But the tragic lesson of high culture has been put in question by the postmodern age, when there is no locus of authority. The old high culture depended on the unreflective acceptance of the public esthetic scene, whose “classical” esthetic authority beyond the esthetic subject himself enforced the refusal of desire. This authority of the esthetic reached its highest point of tension in the modernist era and was destroyed, no doubt forever, in the Holocaust and its victimary aftermath.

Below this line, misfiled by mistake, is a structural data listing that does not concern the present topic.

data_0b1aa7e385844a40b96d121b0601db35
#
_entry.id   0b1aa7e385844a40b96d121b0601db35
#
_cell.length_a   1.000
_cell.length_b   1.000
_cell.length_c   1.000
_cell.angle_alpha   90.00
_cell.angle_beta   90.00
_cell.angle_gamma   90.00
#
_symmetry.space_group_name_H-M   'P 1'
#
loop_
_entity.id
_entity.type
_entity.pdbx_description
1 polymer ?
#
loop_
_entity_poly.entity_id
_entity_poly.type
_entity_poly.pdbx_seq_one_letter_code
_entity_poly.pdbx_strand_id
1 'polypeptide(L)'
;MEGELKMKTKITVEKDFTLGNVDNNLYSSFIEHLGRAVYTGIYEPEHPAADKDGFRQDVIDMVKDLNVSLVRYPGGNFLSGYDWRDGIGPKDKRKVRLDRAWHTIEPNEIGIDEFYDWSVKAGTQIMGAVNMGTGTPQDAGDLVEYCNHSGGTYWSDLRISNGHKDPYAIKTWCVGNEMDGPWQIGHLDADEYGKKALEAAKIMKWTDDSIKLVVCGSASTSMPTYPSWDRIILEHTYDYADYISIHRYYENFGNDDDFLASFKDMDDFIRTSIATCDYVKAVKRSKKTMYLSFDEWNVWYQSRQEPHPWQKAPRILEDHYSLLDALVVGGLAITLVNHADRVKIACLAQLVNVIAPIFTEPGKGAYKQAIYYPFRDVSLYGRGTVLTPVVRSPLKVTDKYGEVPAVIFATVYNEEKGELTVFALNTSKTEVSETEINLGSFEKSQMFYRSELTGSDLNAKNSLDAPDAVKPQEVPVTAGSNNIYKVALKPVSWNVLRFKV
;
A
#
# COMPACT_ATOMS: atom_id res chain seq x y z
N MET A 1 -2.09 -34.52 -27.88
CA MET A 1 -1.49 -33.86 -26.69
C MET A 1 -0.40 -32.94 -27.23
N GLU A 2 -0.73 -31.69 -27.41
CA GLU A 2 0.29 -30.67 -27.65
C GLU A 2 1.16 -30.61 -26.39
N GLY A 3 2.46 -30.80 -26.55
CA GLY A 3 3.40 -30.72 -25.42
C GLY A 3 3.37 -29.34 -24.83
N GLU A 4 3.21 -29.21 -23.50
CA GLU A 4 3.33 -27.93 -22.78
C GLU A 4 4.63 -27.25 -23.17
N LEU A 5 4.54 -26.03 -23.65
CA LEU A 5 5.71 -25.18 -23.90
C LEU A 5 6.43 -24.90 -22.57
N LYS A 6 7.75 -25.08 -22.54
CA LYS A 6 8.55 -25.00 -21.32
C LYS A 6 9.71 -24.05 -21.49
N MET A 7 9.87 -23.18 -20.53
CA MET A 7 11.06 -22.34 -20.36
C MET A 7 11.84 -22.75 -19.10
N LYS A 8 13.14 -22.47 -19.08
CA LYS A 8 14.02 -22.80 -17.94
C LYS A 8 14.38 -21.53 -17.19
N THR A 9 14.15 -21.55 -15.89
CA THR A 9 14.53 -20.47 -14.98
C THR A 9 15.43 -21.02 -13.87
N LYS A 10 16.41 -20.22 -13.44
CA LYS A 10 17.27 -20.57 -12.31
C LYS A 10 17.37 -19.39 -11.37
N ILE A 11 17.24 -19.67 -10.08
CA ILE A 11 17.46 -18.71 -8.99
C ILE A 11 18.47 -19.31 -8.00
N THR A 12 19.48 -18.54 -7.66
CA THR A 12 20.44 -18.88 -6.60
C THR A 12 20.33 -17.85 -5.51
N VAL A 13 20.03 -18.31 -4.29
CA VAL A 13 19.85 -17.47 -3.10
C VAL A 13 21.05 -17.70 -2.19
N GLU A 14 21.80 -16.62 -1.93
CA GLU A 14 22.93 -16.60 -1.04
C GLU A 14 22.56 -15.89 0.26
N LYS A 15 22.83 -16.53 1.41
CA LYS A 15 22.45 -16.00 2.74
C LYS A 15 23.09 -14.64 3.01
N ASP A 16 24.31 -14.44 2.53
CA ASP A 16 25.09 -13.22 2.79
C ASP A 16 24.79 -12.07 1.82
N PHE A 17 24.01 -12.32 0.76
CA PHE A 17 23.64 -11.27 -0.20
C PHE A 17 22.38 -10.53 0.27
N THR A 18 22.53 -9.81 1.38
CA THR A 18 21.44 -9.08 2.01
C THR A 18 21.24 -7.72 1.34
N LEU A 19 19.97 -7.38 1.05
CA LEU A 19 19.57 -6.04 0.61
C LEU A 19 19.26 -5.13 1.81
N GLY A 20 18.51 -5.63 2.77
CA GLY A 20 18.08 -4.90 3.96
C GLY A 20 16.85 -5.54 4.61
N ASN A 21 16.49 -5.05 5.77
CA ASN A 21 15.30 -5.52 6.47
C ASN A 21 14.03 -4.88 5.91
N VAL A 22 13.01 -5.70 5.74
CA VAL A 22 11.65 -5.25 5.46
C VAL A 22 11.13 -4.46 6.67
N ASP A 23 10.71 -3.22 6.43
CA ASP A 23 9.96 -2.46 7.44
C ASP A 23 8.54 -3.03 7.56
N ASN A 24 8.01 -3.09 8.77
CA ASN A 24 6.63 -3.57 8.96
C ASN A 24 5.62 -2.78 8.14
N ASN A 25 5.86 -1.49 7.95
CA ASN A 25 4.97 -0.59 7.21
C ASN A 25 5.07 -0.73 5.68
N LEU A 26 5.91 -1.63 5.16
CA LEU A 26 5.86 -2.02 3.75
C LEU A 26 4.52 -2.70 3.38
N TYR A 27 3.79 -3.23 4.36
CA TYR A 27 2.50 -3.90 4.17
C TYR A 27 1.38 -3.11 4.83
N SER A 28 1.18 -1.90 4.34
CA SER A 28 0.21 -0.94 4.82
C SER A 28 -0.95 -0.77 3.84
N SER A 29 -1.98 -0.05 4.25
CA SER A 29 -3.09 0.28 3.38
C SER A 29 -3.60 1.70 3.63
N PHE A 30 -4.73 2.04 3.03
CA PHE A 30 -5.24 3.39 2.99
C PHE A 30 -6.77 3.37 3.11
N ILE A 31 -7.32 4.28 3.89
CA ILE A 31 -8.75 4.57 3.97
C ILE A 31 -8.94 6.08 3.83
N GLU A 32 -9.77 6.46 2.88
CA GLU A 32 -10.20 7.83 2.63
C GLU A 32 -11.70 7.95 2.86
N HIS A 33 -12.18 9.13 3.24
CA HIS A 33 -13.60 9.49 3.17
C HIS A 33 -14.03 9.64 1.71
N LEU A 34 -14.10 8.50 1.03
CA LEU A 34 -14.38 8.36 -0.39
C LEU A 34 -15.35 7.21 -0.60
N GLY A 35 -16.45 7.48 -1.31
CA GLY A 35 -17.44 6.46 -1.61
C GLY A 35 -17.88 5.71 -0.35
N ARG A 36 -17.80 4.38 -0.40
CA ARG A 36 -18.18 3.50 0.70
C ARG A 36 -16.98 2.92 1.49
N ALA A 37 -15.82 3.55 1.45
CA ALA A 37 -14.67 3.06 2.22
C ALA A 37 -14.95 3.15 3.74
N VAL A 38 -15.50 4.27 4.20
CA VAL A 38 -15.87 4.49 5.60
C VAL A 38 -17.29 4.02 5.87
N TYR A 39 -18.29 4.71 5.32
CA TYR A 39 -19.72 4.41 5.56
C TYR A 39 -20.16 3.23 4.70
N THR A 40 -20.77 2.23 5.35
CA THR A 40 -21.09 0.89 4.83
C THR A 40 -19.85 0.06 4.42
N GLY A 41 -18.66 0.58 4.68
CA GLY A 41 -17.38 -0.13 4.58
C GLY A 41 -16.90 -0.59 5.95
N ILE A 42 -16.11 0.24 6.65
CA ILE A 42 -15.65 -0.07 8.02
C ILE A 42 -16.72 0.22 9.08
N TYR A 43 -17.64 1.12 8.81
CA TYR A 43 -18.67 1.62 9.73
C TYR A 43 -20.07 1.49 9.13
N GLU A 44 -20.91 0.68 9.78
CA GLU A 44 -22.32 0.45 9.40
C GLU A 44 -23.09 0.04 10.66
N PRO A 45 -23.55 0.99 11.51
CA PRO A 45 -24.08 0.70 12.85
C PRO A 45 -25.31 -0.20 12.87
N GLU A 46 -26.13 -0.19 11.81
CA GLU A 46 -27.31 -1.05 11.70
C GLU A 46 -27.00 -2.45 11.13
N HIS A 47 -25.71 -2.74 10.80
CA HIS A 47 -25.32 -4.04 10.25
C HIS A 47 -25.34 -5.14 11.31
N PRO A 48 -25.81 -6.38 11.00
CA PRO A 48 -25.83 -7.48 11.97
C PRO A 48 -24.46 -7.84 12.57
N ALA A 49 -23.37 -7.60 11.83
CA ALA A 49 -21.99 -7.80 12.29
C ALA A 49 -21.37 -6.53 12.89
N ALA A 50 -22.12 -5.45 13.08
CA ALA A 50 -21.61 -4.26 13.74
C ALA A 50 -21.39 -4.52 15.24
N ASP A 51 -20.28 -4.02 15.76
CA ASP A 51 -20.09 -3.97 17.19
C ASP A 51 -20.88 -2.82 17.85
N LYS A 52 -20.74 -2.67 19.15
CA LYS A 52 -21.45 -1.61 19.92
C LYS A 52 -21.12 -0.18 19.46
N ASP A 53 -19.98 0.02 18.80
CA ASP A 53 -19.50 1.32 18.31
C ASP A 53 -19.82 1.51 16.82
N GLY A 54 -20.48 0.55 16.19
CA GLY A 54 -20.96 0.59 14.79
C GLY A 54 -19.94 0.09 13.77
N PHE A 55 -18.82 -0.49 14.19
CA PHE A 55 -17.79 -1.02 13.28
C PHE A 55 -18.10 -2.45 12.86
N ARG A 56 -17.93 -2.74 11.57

But now that the dust has settled, we realize that we cannot simply renounce the high-cultural ideal. In the first place, we continue to cultivate its works as a “canon” that, whatever the contortions of modern cultural politics, is far from abandoned. As has been pointed out by astute commentators, in recent years, Hollywood has given more emphasis to Shakespeare than many English major programs. Classical music continues to flourish, even if its audience is not vast. We must therefore ask ourselves into what ethical context the lessons of these high-cultural works are being inserted–without one, they would lose their audience and become mere objects of antiquarian study–and what works are being or might be created specifically for this context.